After falling in a six-run hole to the Orioles, the Rays resembled a hard-pressing basketball team during an 11-0 run, that resulted in an 11-6 win in front of a crowd of 13,632 at Camden Yards.
By winning, the Rays maintained their three-game lead over the second-place Red Sox in the American League East while reducing their magic number to one. A Tampa Bay win or Boston loss will make the Rays the AL East champions.
The Red Sox spoiled the Rays' chances to clinch Wednesday night by defeating the Indians, 5-4. On Thursday, Tampa Bay will have two chances to clinch. The first of those will come in a 1:05 p.m. ET contest against the Tigers in Detroit. If that one falls through, Boston plays Cleveland later that night at Fenway Park.
"It's tough not to watch the scoreboard," B.J. Upton said. "But we knew the whole time we just had to do our part to win the ballgame. They got off to a good start, but it was still early in the game. We know we can score runs, just run together a big inning and once again, like last night, a snowball effect and we didn't let up."
The Rays' winning rally took place in the sixth inning after pinch-hitter Fernando Perez singled with one out and Jason Bartlett was hit by a pitch from Orioles left-hander Brian Burres. Akinori Iwamura then laced a triple down the right-field line that chased both runners home and gave the Rays their first lead of the night at 7-6.
"Aki's ball down the line was a big hit -- I also liked Perez's hit, getting on with one out -- so many good things," Rays manager Joe Maddon said.
Edwin Jackson started for the Rays and surrendered six consecutive hits to the first six Orioles he faced, which harvested five runs. Jackson then gave up another in the second, when Brian Roberts singled with one out, stole second base and scored on Nick Markakis' single to put the Orioles up, 6-0.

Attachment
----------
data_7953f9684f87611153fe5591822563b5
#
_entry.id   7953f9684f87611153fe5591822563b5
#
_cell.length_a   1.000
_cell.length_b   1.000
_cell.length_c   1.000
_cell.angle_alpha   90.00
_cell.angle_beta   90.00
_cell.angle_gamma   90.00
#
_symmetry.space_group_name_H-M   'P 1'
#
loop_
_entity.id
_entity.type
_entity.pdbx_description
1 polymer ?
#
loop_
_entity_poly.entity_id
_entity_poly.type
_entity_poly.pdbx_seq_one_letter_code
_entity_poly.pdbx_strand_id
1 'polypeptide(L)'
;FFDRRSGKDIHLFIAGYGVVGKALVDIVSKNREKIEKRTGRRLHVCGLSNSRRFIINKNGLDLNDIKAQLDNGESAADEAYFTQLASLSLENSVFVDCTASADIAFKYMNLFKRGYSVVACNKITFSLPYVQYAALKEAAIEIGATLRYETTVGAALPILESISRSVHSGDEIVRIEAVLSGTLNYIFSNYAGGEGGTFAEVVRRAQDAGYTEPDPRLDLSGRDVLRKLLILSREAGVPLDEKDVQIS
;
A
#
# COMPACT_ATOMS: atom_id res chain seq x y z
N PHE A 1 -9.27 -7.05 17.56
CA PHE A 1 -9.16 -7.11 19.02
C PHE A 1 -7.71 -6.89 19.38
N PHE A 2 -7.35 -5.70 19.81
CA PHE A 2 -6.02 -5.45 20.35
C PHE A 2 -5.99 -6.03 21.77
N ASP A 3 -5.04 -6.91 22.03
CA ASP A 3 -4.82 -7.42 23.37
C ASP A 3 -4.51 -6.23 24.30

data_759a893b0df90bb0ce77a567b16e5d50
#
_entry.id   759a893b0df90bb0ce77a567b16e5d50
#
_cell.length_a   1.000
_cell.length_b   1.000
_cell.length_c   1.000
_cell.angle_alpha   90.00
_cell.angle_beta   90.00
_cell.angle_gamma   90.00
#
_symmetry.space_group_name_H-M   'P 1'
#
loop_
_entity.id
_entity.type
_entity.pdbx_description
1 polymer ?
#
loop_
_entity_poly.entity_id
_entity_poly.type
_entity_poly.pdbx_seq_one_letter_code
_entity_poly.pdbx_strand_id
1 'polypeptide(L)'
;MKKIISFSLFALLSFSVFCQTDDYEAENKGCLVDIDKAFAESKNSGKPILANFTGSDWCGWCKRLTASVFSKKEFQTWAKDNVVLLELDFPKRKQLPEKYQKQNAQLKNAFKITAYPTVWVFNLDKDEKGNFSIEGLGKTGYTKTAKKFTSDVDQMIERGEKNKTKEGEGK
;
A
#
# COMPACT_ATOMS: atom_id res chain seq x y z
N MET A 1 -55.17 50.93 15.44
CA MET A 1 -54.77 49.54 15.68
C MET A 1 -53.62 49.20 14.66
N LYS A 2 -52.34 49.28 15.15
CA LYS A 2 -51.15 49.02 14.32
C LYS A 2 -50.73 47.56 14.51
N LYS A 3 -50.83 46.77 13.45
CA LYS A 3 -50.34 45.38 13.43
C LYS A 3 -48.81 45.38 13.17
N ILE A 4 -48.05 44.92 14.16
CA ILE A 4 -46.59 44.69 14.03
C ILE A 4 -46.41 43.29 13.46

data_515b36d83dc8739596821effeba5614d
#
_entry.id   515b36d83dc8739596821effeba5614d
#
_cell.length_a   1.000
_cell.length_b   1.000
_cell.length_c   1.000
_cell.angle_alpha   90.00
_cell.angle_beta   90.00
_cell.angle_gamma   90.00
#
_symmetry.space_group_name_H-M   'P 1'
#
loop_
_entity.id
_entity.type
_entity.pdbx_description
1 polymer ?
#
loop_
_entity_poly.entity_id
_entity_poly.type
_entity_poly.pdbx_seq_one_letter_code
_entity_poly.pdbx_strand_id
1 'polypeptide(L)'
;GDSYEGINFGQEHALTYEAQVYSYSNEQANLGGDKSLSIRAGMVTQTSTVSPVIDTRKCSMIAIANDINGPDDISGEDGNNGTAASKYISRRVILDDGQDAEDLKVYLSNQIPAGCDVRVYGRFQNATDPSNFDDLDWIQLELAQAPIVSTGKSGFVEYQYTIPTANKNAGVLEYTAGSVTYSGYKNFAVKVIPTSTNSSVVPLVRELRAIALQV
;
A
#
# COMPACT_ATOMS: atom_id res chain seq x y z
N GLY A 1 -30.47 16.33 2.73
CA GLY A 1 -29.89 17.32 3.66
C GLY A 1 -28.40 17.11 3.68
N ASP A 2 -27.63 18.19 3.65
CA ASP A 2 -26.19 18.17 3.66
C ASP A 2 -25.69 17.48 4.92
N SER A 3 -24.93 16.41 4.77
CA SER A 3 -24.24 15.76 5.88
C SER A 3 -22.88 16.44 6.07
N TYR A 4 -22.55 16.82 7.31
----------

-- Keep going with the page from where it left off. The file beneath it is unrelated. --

Jackson managed to settle down, allowing no more runs and giving the Rays 5 1/3 innings to pick up his 13th win of the season.
"Edwin Jackson [had a] tough first inning," Maddon said. "I love when a guy can do that. He has a very difficult beginning and has the wherewithal to stay in the moment and give us a chance to win, which he did."
Hanging tough wasn't a matter of heart, according to Jackson.
"It's a matter of re-gaining control, bringing the game back to you," Jackson said. "You just have to take control, bear down and battle. It's always tough when you let the other team get off to a big lead like that. You just try to save the 'pen a little bit and keep the offense around as long as possible."
Dormant for the first three innings, the Rays fought back with five runs in the fourth. Gabe Gross drove in the first run with a bases-loaded walk before Eric Hinske singled home another. Two runs then scored when Jason Bartlett hit a single that ricocheted off Orioles starter Radhames Liz. Dioner Navarro scored sliding as Liz's throw to the plate went wild, which allowed Gross to also score on the play. Iwamura then grounded out to drive home Hinske to cut the Orioles' lead to 6-5.
The Rays added four runs in the eighth when Evan Longoria and Cliff Floyd each walked with the bases loaded and Navarro singled home two more to make it 11-6.
"Hat's off to the offense," Jackson said. "It was just a team effort. Everybody was battling and we showed guts tonight."
Chad Bradford pitched 1 1/3 innings of scoreless relief against his former teammates and Trever Miller finished out the game with 2 1/3 scoreless innings to preserve the win and earn his second save of the season.
"A lot of people contributed to the win tonight, all up and down the board," Maddon said. "Good defense, everything, tough beginning, wonderful ending."
While the Rays didn't clinch on Wednesday night as hoped, the mood in the Rays clubhouse was anything but dour.
"It didn't happen tonight," Upton said. "The only thing we can do is go out and try to win a ballgame [Thursday]. We've got a 1 o'clock ballgame. We're going to get in [to Detroit] pretty late and it will probably be a pretty rough game for us. But we're going to be out there trying to win."
Bill Chastain is a reporter for MLB.com. This story was not subject to the approval of Major League Baseball or its clubs.